Certainly by the time I'd finished writing the book, I had a whole new level of awe for the incredible Story I am part of. And I had definitely fallen more in love with its Hero!
Probably all of it is best summed up with one thing that I need to learn to do more of: get out of the way!
7. How has social networking, and blogging in particular, helped spread the word about The Jesus
I think it has everything to do with it. There is a constant stream of blogs every week since it was published. Once again, I know I could not be doing what I'm doing without people out there doing what they are doing. (So a huge thanks to all you bloggers!)
It's what you always hope for with a book. That people will love it so much they'll feel like it's their own and want to share it with everyone else. How wonderful. And, of course, it is theirs, because it's God's Wonderful Story.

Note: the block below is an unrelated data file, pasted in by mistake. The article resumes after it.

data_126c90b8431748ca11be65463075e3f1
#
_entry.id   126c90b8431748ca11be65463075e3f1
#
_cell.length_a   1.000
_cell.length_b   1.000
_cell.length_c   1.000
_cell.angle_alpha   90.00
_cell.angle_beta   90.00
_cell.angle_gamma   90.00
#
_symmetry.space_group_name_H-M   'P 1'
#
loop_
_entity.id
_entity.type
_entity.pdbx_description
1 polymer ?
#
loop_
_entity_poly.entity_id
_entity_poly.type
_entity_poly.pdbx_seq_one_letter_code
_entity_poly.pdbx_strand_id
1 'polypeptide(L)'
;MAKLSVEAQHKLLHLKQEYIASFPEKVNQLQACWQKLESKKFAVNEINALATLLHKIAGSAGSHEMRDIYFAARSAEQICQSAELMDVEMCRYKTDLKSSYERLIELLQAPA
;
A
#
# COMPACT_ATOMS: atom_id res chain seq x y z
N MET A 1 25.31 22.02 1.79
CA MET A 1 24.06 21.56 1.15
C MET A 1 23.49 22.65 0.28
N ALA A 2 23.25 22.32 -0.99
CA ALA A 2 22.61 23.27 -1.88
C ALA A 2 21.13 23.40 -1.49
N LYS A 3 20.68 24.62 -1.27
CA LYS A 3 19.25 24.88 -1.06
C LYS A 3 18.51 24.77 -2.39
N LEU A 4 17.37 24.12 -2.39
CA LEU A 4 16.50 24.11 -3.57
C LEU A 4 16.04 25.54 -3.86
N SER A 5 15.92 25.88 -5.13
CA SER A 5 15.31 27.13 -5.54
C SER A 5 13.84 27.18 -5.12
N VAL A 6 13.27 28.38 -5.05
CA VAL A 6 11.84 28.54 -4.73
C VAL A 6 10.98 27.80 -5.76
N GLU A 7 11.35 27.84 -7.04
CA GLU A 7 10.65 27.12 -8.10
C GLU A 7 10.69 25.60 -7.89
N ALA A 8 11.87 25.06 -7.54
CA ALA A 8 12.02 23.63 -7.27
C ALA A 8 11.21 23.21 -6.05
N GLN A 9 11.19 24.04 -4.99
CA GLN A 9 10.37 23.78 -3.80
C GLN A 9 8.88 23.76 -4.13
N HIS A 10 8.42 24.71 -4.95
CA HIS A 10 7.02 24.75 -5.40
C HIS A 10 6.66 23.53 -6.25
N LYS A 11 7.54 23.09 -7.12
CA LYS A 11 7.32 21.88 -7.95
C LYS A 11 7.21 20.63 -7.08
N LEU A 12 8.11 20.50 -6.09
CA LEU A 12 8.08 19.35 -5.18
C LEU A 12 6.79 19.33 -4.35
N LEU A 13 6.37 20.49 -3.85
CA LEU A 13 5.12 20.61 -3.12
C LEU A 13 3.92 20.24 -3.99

8. What did you use as guidance, such as Bible stories, devotionals, or readings, when writing The Jesus Storybook Bible? Did experiences from your personal life inspire your writing of these stories?
Here I must mention Dr Tim Keller, my pastor in New York (and the first one I acknowledge in the book). His teaching informs every word. He taught me how to find Christ in all the Old Testament scriptures. I could not have written this book without the benefit of his teaching. There's always a point in every sermon he preaches, where everything looks to Jesus. It's the turning point of the sermon. It's the point where Grace comes in.
I also got hold of a tape series from a theological seminary to help me follow the plot line of Redemption from Genesis to Revelation. That gave me all the connections and filled in any gaps between the stories so I could be sure to be getting the thorough story down.